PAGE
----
February 1, 2011

Examination and Reclassification
of AP Positions Required by Law

By Monica M. Walk

AS THE University of Illinois works to comply with the State Universities Civil Service System requirements for position classification, Academic Professionals (APs) could find their positions recommended for reclassification to Civil Service. Executive Director for Human Resources Maureen Parks wants all employees to know, “Our goal is to be as employee friendly and transparent as possible” during the job analysis and conversion process.

VITAL FOR Academic Professionals to understand is that the University will uphold all notice rights.

“THEY HAVE a contract as Academic Professionals, and that will be honored,” Parks said, explaining that many Academic Professionals have a contractually agreed-upon period of time during which they must be notified if their job is ending or being changed. Academic Professionals are employed by an annual contract with the University, and the contract is renewed yearly.

SO, WITH the conversion of an Academic Professional job to Civil Service, the employee will have decisions to make, including the choice to convert immediately to Civil Service or to wait until his or her Academic Professional notice period is up.

“THEY ARE not being forced to convert immediately,” Parks said. “There is time to make the transition. We have really good employees, and we want to retain them—not get rid of them. But we must comply with the audit.”

CIVIL SERVICE employees can be found in Federal, State, and local government agencies across the US. Initially the university system was enacted for public higher education institutions after World War II to limit patronage in public employment and to increase the use of merit hiring for jobs in public universities.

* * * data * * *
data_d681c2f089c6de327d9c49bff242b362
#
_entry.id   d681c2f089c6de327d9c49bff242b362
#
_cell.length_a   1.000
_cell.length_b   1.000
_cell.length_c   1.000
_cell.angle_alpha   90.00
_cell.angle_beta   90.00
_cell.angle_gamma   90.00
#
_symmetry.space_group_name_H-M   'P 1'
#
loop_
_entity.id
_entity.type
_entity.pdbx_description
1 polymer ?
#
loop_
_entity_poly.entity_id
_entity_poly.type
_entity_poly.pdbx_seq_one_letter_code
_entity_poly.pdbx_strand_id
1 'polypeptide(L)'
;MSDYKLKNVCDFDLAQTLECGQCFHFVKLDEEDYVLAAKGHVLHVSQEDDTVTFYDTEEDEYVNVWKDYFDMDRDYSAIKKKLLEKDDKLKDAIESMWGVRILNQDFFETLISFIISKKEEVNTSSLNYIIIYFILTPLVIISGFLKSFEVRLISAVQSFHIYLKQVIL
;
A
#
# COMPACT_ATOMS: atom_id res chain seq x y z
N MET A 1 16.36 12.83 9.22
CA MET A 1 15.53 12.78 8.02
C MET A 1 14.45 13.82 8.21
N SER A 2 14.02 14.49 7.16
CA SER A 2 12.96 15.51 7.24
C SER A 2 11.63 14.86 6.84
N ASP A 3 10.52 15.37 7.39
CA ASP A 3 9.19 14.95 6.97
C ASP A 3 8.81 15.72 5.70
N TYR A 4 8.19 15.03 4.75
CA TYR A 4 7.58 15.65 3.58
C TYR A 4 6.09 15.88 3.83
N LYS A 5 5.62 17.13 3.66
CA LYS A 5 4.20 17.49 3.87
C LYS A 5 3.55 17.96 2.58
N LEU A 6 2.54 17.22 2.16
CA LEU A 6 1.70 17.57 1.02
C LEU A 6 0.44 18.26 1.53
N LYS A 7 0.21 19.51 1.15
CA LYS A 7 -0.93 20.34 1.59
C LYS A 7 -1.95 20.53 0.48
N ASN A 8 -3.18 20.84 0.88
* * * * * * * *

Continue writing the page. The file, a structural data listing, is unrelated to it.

THE CIVIL Service agency that regulates hiring and employment at all state universities in Illinois is called the State Universities Civil Service System (SUCSS). When SUCSS conducted its biennial audit in 2008, the UIC Campus received a number of audit findings.

“WE HAD serious audit findings,” Parks recounted. “Too many positions were classified outside of the Civil Service System that were concerning. The System has specific exemption protocols, and too many positions at UIC were inappropriately exempted.

“MANY OF the position classifications were written in 1954 and don’t fit our needs today,” Parks noted, “especially in Chicago where we work in medicine and a different hiring market. It is a competitive environment in which we must comply. For a number of years on the Chicago campus, we hired employees in a way that exempted them from the Civil Service System. That seemed to be OK for a period of time but not today.”

THE 2008 audit made it clear that change was required. Parks believes there are approximately 1,200 Civil Service classifications; the University of Illinois Chicago currently uses fewer than half of these. Making changes necessary for compliance requires a process of reviewing all Academic Professional positions on the Chicago campus.

 Is this lab technician an AP or Civil Service employee? Examination and possible
reclassification of her position and others  is required by law. (Photo courtesy AADE.)

Methodology and Process
DUE TO the scope of the review process—there are between 3,000 and 4,000 Academic Professional employees on campus—HR has licensed use of a tool used for job analysis and hired several temporary professional job analysts to assist with the project, which began in late Spring/early Summer 2010 and is expected to continue for the next 18 months.

ANALYSTS ARE meeting with each unit and department to interview supervisors and employees to understand the scope and function of employees’ jobs, complete with discussion and agreement about the job duties by the individuals involved. Parks said supervisors also will be asked, “If this person quit or retired now, what type of education, certification, qualifications and competencies would be needed to replace him or her today.” The data is then fed into what Parks described as a “state of the art system.”